Defense Date


Document Type


Degree Name

Doctor of Philosophy


Microbiology & Immunology

First Advisor

Dr. Jason A. Carlyon


Anaplasma phagocytophilum and A. marginale are the etiologic agents of bovine anaplasmosis and human granulocytic anaplasmosis, respectively. As obligate intracellular pathogens, binding and entry of host cells is a prerequisite for survival. The molecular events associated with these processes are poorly understood. Identifying the adhesins mediating binding, delineating their key functional domains, and determining the molecular determinants to which they bind not only benefits better understanding of Anaplasma spp. pathobiology, but could also benefit the development of novel approaches for protecting against infection. We previously demonstrated that A. phagocytophilum outer membrane protein A (ApOmpA) is critical for bacterial binding and entry host through recognition of α2,3-sialic acid and α1,3-fucose of its receptors, including 6-sulfo-sLex. In this study, we determined that two amino acids, G61 and K64, within its binding domain (ApOmpA59-74), are essential for ApOmpA function. We also confirmed the ability of ApOmpA to act as an adhesin and invasin as it conferred adhesiveness and invasiveness to inert beads. We next extended our studies to A. marginale as it also expresses OmpA (AmOmpA) and its role in infection has not been studied. Molecular models of ApOmpA and AmOmpA were nearly identical, especially in the ApOmpA binding domain and its counterpart in AmOmpA. Antisera raised against AmOmpA or its putative binding domain inhibit A. marginale infection. AmOmpA G55 and K58 are contributory and K59 is essential for AmOmpA to bind to host cells. AmOmpA binding is dependent on α2,3-sialic acid and α1,3-fucose. Coating inert beads with AmOmpA conferred the ability to bind to and be taken up by host cells, confirming that it acts as an adhesin and invasin. 6-sulfo-sLex is dispensable for AmOmpA binding and A. marginale infection. ApOmpA works cooperatively with Asp14 (14-kDa A. phagocytophilum surface protein) to promote optimal infection of host cells. We found that Asp14 is conserved across A. phagocytophilum strains and in A. marginale and confirmed the ability of Asp14 to act as an adhesin and invasin as it conferred adhesiveness and invasiveness to inert beads. Collectively, this work advances our understanding of A. phagocytophilum and A. marginale adhesion and invasion of host cells.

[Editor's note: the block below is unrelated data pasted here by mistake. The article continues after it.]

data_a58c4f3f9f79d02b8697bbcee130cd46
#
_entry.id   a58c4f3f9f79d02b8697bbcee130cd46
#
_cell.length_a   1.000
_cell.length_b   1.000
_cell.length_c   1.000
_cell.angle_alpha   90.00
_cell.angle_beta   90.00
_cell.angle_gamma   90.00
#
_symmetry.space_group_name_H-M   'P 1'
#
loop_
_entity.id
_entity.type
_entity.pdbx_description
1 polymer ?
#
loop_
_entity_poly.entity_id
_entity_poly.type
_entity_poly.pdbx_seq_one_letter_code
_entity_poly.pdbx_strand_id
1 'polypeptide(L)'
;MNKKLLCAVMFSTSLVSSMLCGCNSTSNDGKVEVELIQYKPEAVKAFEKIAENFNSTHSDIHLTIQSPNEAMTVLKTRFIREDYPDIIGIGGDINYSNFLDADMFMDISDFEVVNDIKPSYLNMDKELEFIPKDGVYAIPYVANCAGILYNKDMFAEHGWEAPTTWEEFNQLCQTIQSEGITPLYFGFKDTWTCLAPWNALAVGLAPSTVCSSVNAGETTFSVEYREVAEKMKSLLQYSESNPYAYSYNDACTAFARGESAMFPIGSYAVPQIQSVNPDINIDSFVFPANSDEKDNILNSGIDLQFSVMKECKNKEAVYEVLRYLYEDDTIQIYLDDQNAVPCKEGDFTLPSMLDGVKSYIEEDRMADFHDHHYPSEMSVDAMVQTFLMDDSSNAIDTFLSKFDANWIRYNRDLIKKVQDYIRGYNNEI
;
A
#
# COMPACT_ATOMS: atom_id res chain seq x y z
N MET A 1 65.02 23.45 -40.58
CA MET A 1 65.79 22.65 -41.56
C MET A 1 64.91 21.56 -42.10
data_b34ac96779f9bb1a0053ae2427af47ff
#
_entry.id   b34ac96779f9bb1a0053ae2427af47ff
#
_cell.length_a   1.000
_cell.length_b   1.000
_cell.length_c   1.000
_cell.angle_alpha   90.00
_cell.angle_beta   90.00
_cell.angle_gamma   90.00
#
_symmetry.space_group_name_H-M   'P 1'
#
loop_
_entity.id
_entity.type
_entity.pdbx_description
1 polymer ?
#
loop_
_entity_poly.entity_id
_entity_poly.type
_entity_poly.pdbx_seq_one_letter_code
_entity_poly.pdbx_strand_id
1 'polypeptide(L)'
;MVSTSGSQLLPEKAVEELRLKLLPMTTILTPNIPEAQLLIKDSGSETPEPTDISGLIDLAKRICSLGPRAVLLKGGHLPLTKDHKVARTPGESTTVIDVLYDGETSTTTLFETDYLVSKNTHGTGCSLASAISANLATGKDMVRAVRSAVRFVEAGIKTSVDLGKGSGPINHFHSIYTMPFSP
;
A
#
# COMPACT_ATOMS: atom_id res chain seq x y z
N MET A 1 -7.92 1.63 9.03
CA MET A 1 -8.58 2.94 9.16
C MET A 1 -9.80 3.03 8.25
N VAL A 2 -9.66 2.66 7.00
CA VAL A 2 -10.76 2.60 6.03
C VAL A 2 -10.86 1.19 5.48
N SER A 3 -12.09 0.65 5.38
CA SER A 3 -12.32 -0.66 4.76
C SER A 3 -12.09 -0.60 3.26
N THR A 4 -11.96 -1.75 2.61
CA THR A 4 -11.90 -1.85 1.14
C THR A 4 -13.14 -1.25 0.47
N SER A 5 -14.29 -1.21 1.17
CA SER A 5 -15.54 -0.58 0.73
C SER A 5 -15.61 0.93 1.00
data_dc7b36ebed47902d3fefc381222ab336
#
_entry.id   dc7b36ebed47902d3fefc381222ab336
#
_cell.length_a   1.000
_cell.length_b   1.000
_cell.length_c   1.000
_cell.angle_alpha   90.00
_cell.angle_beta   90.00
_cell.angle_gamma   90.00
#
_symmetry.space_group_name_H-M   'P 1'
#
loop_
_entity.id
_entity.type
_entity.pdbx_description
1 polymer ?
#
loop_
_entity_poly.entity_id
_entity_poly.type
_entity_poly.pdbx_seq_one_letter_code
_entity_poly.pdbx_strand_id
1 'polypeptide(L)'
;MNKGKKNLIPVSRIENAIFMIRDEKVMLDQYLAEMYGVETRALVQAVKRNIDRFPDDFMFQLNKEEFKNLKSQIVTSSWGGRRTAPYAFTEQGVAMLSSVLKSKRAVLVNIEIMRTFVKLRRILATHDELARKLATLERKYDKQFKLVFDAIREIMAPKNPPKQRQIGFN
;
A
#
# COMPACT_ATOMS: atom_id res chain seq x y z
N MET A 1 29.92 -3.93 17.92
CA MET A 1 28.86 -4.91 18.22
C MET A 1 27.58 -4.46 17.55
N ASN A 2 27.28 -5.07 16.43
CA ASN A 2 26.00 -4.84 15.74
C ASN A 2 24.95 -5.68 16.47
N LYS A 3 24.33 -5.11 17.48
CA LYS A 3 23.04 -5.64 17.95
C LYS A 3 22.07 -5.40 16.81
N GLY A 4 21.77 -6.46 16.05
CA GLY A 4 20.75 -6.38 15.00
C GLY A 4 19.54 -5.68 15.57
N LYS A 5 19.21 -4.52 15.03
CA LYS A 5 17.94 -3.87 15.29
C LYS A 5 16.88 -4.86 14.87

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Available for download on Friday, April 17, 2026


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